I completed my 5K (actually it was a little more that 5k – 3.18 miles) in 23:25. In past years I would have been very disappointed in that time, but not today. That time means I am coming back….finally. It’s been 10 years since I got my hip replacement at 46 years of age. Seemed young at the time, but I knew it was time. 10 years later, I am still running 5k’s, doing 10 mile training runs with my buddies and playing some occasional hoops (which I did after my run today). That seems like a lot of boasting, but that … (Click Here to View Full Post and Comments)
Thank you for being part of this community. I love that this site runs by itself without me having to check in and post regularly. Especially these last 2 years…..
In July of 2019, I got a new job….a startup…..it has been taking up all my time. Sadly, I have only been able to keep up on accepting new members, liking your posts, and liking your Strava runs. Posting regularly has been a challenge. I’m still here though. The job is fantastic! I am the director of IT for a contract manufacturer of injectable pharmaceuticals. I have been spending a lot of my time learning the ins and outs of validating computer systems in federally regulated environments. It really has taken up a LOT of my time. So I apologize in advance for not posting as much.
Right now I am dealing with some hammy issues. My left hammy is having some issues right where it connects to the sit bone on my pelvis. It makes running a little uncomfortable. Basically, its a pain in my butt. So if you’ve been tracking me, you’ll notice my weekly Strava miles have pretty much tanked over the last 3 months. One thing I have noticed is that I have lost some leg and hip strength during these Covid times and I believe these are major contributors to the issue that I have been having. But I am in PT and getting regular massages now, so I hope it won’t be long before I am back at it and posting great post-hip reports again. I am thankful to all of you for keeping up the posts and encouraging each other. We are a community of hip runners and your involvement has been appreciated.
I have a huge favor to ask all of you. While HipRunner does not have a true mission statement, it is focused on letting individuals know that running does not need to end after your hip replacement. This community is here for you to support you and encourage you along your journey back to running. We all … (Click Here to View Full Post and Comments)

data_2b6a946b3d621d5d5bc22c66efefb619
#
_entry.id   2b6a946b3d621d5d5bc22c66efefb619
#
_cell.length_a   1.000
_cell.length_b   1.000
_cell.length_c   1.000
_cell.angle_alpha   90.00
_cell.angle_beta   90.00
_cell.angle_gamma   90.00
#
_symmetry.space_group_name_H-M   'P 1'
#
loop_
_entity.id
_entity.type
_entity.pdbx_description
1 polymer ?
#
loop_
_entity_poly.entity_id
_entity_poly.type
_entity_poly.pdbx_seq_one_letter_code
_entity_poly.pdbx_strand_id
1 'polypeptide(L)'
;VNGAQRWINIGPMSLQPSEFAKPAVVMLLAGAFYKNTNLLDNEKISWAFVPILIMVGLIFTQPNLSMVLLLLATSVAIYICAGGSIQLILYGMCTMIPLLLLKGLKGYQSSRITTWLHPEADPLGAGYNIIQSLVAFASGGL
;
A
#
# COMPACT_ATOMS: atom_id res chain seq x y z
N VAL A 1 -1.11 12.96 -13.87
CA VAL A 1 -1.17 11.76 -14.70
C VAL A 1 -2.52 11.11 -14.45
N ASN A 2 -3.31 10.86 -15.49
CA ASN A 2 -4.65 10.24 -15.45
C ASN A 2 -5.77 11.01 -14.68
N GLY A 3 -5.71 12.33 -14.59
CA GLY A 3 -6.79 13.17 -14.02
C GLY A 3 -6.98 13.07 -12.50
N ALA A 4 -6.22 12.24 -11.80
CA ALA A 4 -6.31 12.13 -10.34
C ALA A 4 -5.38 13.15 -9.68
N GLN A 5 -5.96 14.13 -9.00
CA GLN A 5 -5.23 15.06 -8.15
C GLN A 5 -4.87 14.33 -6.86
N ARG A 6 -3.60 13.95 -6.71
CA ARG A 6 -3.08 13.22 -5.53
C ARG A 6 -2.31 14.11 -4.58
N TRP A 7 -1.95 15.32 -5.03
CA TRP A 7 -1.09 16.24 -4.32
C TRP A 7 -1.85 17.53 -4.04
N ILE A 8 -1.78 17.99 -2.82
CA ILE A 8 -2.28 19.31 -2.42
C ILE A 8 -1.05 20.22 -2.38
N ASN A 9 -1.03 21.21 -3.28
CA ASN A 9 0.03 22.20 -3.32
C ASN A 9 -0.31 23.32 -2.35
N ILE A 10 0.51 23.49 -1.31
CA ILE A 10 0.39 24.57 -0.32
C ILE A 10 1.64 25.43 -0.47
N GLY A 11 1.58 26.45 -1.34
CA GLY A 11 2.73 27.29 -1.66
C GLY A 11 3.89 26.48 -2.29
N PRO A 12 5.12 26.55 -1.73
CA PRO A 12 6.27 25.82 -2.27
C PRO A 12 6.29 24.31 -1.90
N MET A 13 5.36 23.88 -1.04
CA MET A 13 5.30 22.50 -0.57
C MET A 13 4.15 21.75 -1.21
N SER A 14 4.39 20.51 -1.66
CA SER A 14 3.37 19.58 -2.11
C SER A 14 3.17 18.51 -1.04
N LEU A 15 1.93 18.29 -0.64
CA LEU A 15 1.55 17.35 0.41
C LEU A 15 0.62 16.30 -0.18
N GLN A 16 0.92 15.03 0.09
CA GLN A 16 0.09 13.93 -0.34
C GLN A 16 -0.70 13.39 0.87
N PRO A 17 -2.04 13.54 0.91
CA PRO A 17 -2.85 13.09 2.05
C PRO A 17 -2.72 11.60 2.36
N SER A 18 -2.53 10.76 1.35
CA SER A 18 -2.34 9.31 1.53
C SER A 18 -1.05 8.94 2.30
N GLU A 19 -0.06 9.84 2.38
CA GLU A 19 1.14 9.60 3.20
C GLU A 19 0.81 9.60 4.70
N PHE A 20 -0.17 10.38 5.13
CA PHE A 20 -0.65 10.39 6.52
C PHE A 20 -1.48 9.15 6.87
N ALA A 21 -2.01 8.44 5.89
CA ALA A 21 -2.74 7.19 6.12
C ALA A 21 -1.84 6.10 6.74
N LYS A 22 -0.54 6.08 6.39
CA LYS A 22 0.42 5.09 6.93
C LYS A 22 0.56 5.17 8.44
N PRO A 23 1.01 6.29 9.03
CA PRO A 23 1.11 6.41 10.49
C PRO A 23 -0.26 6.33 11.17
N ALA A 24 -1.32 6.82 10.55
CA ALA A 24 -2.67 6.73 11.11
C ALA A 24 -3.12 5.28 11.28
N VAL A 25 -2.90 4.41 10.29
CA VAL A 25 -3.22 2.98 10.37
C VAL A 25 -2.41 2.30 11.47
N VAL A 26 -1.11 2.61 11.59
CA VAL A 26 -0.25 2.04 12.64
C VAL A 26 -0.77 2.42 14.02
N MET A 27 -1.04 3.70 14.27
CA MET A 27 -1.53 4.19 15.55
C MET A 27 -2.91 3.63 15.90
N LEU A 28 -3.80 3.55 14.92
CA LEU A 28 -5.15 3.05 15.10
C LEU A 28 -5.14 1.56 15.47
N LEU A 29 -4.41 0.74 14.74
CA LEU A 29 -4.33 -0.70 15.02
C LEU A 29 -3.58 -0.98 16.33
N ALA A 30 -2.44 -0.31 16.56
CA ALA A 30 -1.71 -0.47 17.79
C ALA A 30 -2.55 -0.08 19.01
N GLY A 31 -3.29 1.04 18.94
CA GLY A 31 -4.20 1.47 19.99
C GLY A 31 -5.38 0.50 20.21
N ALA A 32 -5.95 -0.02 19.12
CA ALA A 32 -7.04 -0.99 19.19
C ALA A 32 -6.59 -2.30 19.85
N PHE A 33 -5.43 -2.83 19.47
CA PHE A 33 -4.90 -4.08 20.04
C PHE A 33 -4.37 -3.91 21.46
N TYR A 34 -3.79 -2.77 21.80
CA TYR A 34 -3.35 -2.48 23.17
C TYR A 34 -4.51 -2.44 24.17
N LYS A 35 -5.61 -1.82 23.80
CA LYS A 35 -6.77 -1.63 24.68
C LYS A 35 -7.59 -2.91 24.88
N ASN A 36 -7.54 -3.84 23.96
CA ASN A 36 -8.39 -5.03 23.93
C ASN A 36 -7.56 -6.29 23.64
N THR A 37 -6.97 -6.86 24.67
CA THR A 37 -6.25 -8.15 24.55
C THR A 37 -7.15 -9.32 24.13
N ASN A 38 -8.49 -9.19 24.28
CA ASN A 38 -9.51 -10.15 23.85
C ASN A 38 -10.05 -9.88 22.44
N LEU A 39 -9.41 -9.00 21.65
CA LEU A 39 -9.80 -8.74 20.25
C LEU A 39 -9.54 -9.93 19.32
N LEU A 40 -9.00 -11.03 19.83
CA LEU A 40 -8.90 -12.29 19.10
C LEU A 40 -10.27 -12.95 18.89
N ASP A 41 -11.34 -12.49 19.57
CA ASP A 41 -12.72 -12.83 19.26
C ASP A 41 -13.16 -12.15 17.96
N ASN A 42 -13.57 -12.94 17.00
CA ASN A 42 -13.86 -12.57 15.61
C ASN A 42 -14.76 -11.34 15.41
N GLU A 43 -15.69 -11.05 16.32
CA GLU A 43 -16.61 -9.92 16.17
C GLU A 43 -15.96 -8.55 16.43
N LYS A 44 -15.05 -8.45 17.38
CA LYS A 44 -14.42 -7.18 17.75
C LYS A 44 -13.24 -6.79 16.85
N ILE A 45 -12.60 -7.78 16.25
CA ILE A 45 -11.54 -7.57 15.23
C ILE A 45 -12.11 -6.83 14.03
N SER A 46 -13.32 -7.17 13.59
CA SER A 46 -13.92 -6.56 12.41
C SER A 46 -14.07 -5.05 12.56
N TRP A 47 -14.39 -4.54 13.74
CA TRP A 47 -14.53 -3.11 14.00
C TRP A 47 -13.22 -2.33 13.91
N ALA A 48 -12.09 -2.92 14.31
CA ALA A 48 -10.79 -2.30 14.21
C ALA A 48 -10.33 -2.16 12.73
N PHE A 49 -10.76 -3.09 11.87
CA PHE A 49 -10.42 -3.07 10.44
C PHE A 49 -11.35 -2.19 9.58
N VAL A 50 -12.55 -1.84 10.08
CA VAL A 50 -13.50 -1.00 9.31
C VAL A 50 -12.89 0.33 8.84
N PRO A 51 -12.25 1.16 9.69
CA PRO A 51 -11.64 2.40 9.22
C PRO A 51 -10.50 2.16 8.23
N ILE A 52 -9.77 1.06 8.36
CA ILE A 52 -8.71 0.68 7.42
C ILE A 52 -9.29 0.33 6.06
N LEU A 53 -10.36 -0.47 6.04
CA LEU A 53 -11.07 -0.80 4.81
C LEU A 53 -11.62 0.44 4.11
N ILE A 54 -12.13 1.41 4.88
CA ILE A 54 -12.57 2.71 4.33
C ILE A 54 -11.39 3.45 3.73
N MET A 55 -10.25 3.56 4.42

This Covid thing is so 2019. I don’t know about you, but I am READY to move on. Thank GOODNESS for running! At least we have the ability to get out and do SOMETHING that feels kind of normal. I haven’t posted in a while because I have been nursing injuries ever since I ran the Bloomsday course on the date that it was originally scheduled to be held in May.
For about a month after Bloomsday I was nursing a hammy straing. Then I started training with the team for a 23 mile Alpine run near Leavenworth, WA. The run was along the Enchantments Trail, a point-to-point trail that guides you through glacier carved granite crags along crystal blue alpine lakes in the Cascade Mountain Range of Washington State. To train for elevation, the team spent some time on the trails of Mount Spokane, a 5880 ft. peak that is just 45 minutes from downtown Spokane.
Favoring my hammy during these training runs, I ended up straining some tendons in my lower left calf. Initially the strain was tolerable and I was able to get through the run through the Enchantments. But the injury is still lingering, so I have resigned myself to just getting out regularly and running 5 miles at a very easy pace. I know that time heals, so I am just taking it easy until the body says I can go again. I still try to get out and train with the team, but it is obvious that I am not 100%. In fact, one of my teammates was running behind me the other day and told me that looked like the tin man while I was running.
As far as the hip goes…..all is well. After 8 years, I still have no issues. I recently bought a shirt at the local Fleet Feet running store that said “Running Changes Everything”. It’s true. During Covid, it has helped me keep my sanity. Even while I’m injured and have to ease up on my running, I don’t mind looking like a tin man. … (Click Here to View Full Post and Comments)
I hope you’re all surviving this crisis that COVID-19 has created. If there has ever been a need to be able to get out and run, it is now. It’s been over 8 years since my hip replacement and it is time’s like this that I am thankful that I am still able to get out and run. One of my annual events that I help to coordinate and take part in is Spokane’s own Lilac Bloomsday race. For Spokane, it is like the formal introduction of spring to the community. Everybody, walker and runners alike, gathers together on the first Sunday of may, to run the 12k (7.46 Mile) Bloomsday course and welcome in Spring as a community. The race hosts around 40,000 people each year…….except this year. This year the streets were silent and the race was postponed. We are hoping to host it later in the year (September 20th to be exact).